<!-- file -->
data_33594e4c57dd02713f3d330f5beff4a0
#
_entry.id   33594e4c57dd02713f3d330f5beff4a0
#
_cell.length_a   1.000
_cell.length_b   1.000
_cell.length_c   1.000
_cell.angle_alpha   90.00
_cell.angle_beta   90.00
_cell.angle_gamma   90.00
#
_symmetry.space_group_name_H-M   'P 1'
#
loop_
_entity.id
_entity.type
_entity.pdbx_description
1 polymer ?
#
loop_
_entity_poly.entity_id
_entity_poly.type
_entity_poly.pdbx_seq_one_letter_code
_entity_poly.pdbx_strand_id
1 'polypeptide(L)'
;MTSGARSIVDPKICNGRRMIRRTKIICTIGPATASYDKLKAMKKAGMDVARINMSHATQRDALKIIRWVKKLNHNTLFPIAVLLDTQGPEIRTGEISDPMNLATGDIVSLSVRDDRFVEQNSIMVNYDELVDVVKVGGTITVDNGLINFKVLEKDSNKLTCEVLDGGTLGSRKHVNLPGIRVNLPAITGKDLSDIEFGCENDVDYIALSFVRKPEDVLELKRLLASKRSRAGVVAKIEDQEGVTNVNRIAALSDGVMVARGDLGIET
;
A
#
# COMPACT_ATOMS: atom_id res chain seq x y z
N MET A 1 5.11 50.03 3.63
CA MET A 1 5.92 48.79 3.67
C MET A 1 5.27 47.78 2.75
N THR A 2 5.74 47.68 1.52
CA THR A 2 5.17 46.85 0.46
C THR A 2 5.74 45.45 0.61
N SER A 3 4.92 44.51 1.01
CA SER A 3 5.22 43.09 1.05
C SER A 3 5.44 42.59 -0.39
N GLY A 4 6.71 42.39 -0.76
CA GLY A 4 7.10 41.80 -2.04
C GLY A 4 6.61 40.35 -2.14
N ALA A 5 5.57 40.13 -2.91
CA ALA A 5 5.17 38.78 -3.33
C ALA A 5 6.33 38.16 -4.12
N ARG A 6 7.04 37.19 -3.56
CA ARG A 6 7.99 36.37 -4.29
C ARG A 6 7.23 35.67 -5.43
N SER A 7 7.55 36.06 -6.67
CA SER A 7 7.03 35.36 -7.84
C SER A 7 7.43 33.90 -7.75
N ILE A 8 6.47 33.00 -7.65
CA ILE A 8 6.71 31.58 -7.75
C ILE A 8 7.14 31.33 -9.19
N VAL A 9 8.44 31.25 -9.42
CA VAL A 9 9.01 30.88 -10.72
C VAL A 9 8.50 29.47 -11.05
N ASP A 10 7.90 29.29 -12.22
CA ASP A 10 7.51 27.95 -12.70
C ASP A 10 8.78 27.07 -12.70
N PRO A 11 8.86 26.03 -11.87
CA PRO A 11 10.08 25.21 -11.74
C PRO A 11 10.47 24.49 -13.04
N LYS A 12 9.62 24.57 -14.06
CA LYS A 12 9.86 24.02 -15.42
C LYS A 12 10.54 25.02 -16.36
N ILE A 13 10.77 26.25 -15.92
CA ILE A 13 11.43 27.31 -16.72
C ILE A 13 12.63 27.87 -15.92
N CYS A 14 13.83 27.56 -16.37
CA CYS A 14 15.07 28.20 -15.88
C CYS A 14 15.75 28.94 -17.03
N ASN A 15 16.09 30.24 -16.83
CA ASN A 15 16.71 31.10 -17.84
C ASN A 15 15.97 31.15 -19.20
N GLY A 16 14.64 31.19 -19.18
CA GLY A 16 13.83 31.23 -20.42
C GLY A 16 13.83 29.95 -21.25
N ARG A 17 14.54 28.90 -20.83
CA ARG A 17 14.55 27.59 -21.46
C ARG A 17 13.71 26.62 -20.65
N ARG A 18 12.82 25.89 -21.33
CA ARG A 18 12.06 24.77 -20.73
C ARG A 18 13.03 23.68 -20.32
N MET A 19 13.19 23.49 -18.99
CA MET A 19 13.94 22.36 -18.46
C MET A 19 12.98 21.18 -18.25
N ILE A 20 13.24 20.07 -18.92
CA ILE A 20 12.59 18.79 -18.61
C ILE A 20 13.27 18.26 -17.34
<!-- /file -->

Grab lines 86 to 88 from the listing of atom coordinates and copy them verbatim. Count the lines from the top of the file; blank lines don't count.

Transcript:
CA MET A 19 13.94 22.36 -18.46
C MET A 19 12.98 21.18 -18.25
N ILE A 20 13.24 20.07 -18.92